We are excited to now be underway in the 2022-2023 survey sampling period. It will run through the summer, fall, and (in one or two states) winter, before finishing up next spring 2023.
Throughout the years, 47 states, plus the District of Columbia, Guam, and Puerto Rico, have participated in the survey. For this current sampling period, we have 40 participants (our all-time high has been 42 participants). That means inspectors will be collecting 24 composite samples taken from eight colonies each (48 composites for California). That is almost 8,000 colonies we will screen for emerging threats to the country’s honey bee populations, as well as collecting the colonies’ pest and pathogen health data.
So as this survey year begins, we thought we would share a few entertaining participation trivia.
Question 1: How many and which states were with us during the pilot in 2009 and have continued since then? Three: California, Florida, and Hawaii. But since those humble beginnings thirteen years ago, the survey has expanded across the US and territories.
Question 2: How many and which states have participated every year since 2010? Ten. Alabama, California, Florida, Georgia, Indiana, Michigan, New York, Pennsylvania, South Dakota, and Texas. We are glad to see all of these states participating again in the 2022-2023 survey. It does hurt that Hawaii missed one year in 2017, but they are definitely one of the states in the next question.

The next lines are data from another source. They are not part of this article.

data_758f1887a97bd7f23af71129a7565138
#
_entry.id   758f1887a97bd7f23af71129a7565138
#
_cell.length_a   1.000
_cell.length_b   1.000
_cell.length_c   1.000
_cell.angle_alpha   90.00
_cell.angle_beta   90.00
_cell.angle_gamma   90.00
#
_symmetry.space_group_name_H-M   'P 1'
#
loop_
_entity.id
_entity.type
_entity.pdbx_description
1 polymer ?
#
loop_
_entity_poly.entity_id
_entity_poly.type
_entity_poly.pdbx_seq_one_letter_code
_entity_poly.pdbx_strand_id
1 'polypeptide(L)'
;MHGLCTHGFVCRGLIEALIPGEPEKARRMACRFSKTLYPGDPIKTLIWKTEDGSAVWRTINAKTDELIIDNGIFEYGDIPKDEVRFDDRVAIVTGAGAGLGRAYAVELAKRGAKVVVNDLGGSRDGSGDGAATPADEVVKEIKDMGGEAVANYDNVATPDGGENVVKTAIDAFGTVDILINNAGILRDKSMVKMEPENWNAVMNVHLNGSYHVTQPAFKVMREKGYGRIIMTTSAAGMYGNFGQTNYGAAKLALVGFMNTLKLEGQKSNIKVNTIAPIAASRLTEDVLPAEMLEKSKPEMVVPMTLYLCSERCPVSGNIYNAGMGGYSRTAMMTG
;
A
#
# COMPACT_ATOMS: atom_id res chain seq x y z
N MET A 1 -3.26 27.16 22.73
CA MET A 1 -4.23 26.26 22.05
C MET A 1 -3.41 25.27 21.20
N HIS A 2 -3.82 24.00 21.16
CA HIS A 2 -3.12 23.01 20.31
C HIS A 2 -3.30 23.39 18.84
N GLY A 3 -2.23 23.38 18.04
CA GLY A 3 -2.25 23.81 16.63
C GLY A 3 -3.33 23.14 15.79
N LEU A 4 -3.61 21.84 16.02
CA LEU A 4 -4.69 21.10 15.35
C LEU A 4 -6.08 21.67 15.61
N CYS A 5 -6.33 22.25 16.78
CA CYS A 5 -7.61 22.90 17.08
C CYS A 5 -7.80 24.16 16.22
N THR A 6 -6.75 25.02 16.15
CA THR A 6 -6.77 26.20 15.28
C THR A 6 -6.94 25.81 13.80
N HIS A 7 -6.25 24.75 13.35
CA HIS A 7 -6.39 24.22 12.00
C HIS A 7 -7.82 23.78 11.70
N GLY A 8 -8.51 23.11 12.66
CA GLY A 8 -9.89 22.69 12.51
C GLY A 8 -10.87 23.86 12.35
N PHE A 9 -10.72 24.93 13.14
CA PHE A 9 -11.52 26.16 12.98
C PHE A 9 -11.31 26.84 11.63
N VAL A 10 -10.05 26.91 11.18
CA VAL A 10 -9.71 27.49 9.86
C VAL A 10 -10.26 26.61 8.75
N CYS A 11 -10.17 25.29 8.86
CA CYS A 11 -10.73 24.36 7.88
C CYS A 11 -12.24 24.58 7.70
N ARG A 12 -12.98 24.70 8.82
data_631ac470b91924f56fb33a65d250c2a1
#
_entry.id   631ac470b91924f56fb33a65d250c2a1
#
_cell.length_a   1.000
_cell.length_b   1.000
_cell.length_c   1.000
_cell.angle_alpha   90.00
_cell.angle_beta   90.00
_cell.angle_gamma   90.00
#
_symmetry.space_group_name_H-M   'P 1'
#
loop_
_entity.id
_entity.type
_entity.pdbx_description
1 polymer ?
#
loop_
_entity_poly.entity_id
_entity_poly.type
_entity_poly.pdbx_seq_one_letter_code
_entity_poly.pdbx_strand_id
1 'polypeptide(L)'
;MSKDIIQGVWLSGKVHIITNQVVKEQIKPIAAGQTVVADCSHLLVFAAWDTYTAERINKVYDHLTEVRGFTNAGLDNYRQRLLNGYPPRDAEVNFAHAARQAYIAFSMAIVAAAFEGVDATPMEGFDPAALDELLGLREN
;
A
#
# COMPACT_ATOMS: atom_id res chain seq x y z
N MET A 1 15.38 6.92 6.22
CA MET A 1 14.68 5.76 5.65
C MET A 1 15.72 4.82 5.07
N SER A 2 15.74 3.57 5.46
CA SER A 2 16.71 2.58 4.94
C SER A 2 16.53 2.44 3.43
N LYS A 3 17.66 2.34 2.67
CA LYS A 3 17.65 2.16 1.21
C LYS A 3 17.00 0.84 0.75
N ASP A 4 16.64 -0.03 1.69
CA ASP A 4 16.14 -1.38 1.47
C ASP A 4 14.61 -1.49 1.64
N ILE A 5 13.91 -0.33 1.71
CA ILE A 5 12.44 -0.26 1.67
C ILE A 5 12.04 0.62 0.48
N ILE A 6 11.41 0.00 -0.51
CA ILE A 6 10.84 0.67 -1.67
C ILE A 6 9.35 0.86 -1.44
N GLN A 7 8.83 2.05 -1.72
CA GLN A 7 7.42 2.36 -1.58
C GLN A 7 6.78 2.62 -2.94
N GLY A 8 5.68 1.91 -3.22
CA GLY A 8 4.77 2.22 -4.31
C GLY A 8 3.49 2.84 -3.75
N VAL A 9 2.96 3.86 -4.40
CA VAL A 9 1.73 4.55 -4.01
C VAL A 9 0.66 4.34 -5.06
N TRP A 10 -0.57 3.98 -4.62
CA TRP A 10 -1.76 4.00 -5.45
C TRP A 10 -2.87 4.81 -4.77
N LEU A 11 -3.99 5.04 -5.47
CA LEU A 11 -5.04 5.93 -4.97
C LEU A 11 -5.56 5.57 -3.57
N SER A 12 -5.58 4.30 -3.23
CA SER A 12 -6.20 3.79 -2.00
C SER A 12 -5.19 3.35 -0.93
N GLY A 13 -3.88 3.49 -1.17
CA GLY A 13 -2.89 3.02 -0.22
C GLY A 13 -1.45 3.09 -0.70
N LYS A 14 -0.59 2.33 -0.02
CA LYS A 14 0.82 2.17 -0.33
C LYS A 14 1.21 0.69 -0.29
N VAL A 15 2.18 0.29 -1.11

Question 3: How many states are now participating in at least their 10th year of the survey? 24. Next year, two more states and Guam can join the Decade Club.
Question 4: Which three states have not yet participated in the survey? Arizona, Rhode Island, and Wyoming. We would love to see you join next year!
The survey is a success because of the participation throughout the states and territories. Consistent widespread participation will also help us paint a clearer picture of honey bee health trends across years, regions, and seasons. We are grateful for the contribution from our country’s beekeepers and the hard work from AIA members and the Bee Informed Partnership in collecting these priceless samples.